True crime has arguably reached its saturation point in 2023. The genre has been wrung dry, pulled in every possible direction to form innumerable permutations and combinations of violence and voyeurism. At its most tired, the genre has now given us The Crowded Room. Though billed as a psychological thriller, it also admits that it is an inspired take on one of the most unique criminals in American history, therefore not completely divorced from this field. In fact, it is the show’s association with true crime that brings its downfall even in the presence of a highly-imaginative script and stellar performances.
The Crowded Room throws us smack dab into the middle of the criminal activity that will unfold itself in the subsequent ten episodes. Danny (Tom Holland) accompanied by Ariana (Sasha Lane) follows another man into the busy Rockefeller Center on an unassuming afternoon. With a gun in a bunched-up paper bag and a bewildered look in his eyes, Danny is not a willing killer, until Ariana speaks words of support before shouting at him to shoot the man they are following. The man escapes with a simple injury, as the police track down Danny hours later and apprehend him, while his accomplice is declared a fugitive.
Unwilling to give up Ariana’s location, while also maintaining his plea of innocence, Danny is unable to explain his actions in a transparent manner. As Rya (Amanda Seyfried) steps in to interrogate Danny, she finds herself tangled in an expanding web of unlikely coincidences.
The Crowded Room
Creator: Akiva Goldsman
Cast: Tom Holland, Amanda Seyfried, Sasha Lane, Will Chase, Lior Raz, Emmy Rossum, and others
Runtime: 45-55 minutes
Storyline: In 1979, Danny Sullivan is apprehended for a crime he claims to not have committed. Locked in an interrogation room, a thrilling sequence of events spill out that led Danny to this point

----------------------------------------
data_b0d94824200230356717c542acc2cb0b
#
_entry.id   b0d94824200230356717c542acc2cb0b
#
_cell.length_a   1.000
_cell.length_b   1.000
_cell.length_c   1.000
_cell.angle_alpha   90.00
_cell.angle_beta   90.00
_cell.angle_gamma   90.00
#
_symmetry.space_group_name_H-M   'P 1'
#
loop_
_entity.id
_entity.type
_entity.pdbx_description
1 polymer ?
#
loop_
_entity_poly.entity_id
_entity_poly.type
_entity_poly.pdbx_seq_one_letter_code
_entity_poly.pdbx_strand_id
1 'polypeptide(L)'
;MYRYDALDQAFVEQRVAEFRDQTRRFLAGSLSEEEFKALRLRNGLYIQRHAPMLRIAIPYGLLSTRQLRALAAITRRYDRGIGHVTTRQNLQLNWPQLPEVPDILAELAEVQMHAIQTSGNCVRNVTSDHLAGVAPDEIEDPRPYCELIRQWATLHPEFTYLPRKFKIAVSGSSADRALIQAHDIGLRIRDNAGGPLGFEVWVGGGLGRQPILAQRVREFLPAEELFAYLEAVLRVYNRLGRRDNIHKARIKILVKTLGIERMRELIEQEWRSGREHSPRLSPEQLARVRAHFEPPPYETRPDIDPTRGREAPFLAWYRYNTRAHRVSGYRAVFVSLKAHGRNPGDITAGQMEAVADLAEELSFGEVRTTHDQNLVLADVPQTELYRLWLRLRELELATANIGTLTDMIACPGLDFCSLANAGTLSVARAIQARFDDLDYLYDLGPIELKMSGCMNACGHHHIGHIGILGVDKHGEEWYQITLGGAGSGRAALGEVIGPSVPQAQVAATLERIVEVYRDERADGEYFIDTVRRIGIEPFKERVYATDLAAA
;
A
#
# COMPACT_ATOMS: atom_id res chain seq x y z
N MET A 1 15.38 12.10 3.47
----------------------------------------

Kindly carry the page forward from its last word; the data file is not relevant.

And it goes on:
Rya’s efforts to reach out to Danny and lay out the sequence of events that have led him to the interrogation room form a large part of The Crowded Room’s first half, which progresses in the manner of a true crime show. When that is resolved, the second half adopts a different tune to play out a more humanist story. It is here that the show flounders and the confusion is, unfortunately, palpable from the very beginning.
Switching between events that happened in the past and the dreary interrogation room where Danny is currently held, The Crowded Room attempts a method that has pushed many true crime shows to success; like Mindhunter (2017) and Criminal (2019) before it, creator Akiva Goldsman seeks to establish that delicate thread of connection between an interrogator and a criminal, between Rya and Danny. However, a lack of emphasis on Rya’s existence outside this confined room renders this method lacklustre. Meanwhile, in the second half, The Crowded Room makes a huge tonal shift to make an emotional plea on behalf of Danny. It turns into a courtroom drama where it wants to convince us to look beyond Danny’s actions and see what prompted him to become this way.
To be fair to the show, both these parts work decently individually. As a thriller, it satisfies a basic itch, and as a drama, it hits all the emotional notes, but together they don’t appear to be connected by a narrative bridge. In executing the horrors of a thriller, Danny is built up as an unreliable narrator, whom we are encouraged to suspect rather than understand.
Though Tom Holland and Amanda Seyfried make robust efforts to enhance this show through their performances, The Crowded Room collapses under the weight of its own questionable choices. That being said, these choices don’t necessarily take away from it being a potboiler entertainer. However, with a creator and actors of such stature, one can’t help but focus on missed opportunities.
Episodes 1-4 of The Crowded Room are now streaming on Apple TV+ with new episodes releasing every Friday